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Charlotte-based Bank of America's 1st quarter profits fell 12% — less than that of rivals

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Julie Rose
/
WFAE

Bank of America posted a 12% decline in first-quarter profits from a year earlier, a decline that was much less than the ones its rivals had reported the previous week. The nation's second-largest bank was helped by higher net interest income and no noticeable exposure to Russian assets.

The Charlotte-based bank said it earned a profit of $7.1 billion, or 80 cents a share, compared with a profit of $8.05 billion, or 86 cents a share, in the same period a year earlier. The results were better than what analysts had forecasted, according to FactSet.

While BofA's profits fell like the other big five Wall Street banks this quarter, their results were helped by a few factors that helped the bank do better than its rivals this quarter.

The bank saw net interest income increase 13% in the quarter, roughly $1.4 billion. BofA's balance sheet is more skewed to bonds with shorter maturities, so short-term moves in interest rates tend to quickly impact the bank's bottom line.

BofA's consumer banking division, the bank's largest business by revenue and profits, also helped boost results. Net income in the division was up 11% from a year earlier, helped by higher revenue from loans and interest rates. Deposits also grew quite noticeably, up 14%, to $1.06 trillion.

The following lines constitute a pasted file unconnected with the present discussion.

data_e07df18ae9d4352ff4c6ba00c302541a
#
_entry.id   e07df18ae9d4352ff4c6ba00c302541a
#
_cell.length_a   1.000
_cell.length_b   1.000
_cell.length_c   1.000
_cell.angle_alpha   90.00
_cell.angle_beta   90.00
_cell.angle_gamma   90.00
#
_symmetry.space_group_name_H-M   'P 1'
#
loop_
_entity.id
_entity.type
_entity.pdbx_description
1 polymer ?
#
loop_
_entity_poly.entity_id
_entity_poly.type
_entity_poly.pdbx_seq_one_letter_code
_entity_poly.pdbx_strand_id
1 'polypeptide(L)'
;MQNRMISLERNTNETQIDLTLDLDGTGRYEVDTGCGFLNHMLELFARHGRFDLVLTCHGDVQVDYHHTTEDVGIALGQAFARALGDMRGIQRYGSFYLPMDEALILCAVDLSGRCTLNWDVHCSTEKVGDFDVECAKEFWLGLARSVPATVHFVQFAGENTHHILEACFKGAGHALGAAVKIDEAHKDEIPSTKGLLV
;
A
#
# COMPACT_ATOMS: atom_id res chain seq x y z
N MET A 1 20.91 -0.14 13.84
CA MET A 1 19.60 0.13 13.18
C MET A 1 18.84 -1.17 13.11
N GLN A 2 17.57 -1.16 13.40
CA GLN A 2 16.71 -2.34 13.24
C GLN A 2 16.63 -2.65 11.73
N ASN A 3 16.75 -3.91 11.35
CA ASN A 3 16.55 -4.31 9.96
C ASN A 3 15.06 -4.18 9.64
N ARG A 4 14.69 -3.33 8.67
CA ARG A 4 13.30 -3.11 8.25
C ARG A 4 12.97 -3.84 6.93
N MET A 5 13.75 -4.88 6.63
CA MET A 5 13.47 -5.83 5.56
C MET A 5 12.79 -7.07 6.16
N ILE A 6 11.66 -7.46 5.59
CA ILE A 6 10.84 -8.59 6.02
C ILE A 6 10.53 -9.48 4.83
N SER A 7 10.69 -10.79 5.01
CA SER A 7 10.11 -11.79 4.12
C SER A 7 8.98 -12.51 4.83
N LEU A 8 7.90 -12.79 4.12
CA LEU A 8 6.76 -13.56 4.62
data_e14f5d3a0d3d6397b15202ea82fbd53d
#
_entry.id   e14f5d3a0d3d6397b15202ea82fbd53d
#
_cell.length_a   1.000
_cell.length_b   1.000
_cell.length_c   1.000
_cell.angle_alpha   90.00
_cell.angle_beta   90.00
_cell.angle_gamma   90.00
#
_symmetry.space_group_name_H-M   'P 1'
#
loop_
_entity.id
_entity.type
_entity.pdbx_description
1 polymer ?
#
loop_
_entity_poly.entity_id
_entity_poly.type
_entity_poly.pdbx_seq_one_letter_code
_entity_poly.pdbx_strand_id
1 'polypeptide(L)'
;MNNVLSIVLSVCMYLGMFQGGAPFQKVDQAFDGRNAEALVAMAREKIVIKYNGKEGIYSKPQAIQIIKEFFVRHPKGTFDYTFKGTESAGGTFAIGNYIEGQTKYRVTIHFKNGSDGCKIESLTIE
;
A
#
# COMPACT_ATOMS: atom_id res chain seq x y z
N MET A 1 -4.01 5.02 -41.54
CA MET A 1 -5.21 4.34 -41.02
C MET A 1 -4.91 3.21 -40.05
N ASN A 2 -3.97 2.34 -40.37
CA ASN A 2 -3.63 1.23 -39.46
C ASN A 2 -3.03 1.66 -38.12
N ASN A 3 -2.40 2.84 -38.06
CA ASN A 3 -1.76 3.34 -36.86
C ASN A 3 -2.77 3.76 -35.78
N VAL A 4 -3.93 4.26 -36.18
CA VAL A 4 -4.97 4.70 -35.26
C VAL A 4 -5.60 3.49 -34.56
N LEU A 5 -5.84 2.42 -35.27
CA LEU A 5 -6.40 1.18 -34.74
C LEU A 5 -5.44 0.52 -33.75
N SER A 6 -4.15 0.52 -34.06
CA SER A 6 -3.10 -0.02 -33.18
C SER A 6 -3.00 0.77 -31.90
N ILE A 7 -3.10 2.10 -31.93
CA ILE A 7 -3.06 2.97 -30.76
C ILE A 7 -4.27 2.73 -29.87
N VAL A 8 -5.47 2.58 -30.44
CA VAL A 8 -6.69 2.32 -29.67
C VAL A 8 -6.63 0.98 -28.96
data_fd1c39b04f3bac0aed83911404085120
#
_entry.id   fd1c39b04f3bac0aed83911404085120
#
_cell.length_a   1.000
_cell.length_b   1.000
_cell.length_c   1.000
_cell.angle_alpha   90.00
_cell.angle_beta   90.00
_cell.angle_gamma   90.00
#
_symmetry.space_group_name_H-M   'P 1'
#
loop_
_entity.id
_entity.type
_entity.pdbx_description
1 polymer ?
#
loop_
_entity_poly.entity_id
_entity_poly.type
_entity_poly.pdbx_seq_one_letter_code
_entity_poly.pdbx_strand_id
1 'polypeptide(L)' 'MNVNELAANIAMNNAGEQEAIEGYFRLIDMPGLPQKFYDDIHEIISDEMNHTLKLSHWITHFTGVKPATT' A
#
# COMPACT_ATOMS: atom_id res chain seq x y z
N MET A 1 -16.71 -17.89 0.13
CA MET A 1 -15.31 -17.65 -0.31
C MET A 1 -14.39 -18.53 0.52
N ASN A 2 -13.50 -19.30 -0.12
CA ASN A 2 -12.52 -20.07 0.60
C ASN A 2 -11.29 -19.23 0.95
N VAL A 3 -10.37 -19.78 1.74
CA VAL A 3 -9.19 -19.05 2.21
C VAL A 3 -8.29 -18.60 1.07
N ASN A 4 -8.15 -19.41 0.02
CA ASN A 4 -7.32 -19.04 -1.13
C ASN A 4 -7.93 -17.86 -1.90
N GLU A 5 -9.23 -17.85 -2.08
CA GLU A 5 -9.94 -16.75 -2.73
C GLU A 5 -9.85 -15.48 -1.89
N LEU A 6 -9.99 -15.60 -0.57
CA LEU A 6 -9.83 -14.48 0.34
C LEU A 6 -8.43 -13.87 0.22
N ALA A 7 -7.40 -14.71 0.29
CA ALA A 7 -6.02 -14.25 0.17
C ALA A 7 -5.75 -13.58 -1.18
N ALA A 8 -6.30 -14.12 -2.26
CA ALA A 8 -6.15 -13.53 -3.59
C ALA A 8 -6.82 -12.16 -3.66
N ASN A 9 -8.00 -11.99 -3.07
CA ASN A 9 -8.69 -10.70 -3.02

“This is not a bad result for Bank of America, particularly the continued solid loan growth,” said David Wagner, portfolio manager at Aptus Capital Advisors, who owns BofA shares, in an email.

The bank did not have to set aside much funds this quarter to cover potential losses as well, in contrast to JPMorgan Chase and Citigroup, who had to set aside money to cover the risk of a recession as well as for their exposures to Russia. BofA had to set aside $700 million to cover its exposure to Russia, compared with the $1.9 billion Citigroup set aside.

Wagner thinks it's possible BofA may have to raise its credit reserves later this year. JPMorgan was aggressive in reserving for loan losses in the pandemic, and seems to be doing so again now with inflation making it likely the Federal Reserve has to aggressively raise rates.

Banks only (reserve for losses) when they think that default rates, which are currently low, will start to rise. And JPMorgan admitted to such during the call, saying it was a ‘preemptive move’ if the economy slowed.”

Like other banks, BofA saw a drop in investment banking revenues and fees in the quarter as businesses refrained from deal-making due to market volatility. Trading revenues were down in the quarter, also due to market volatility.

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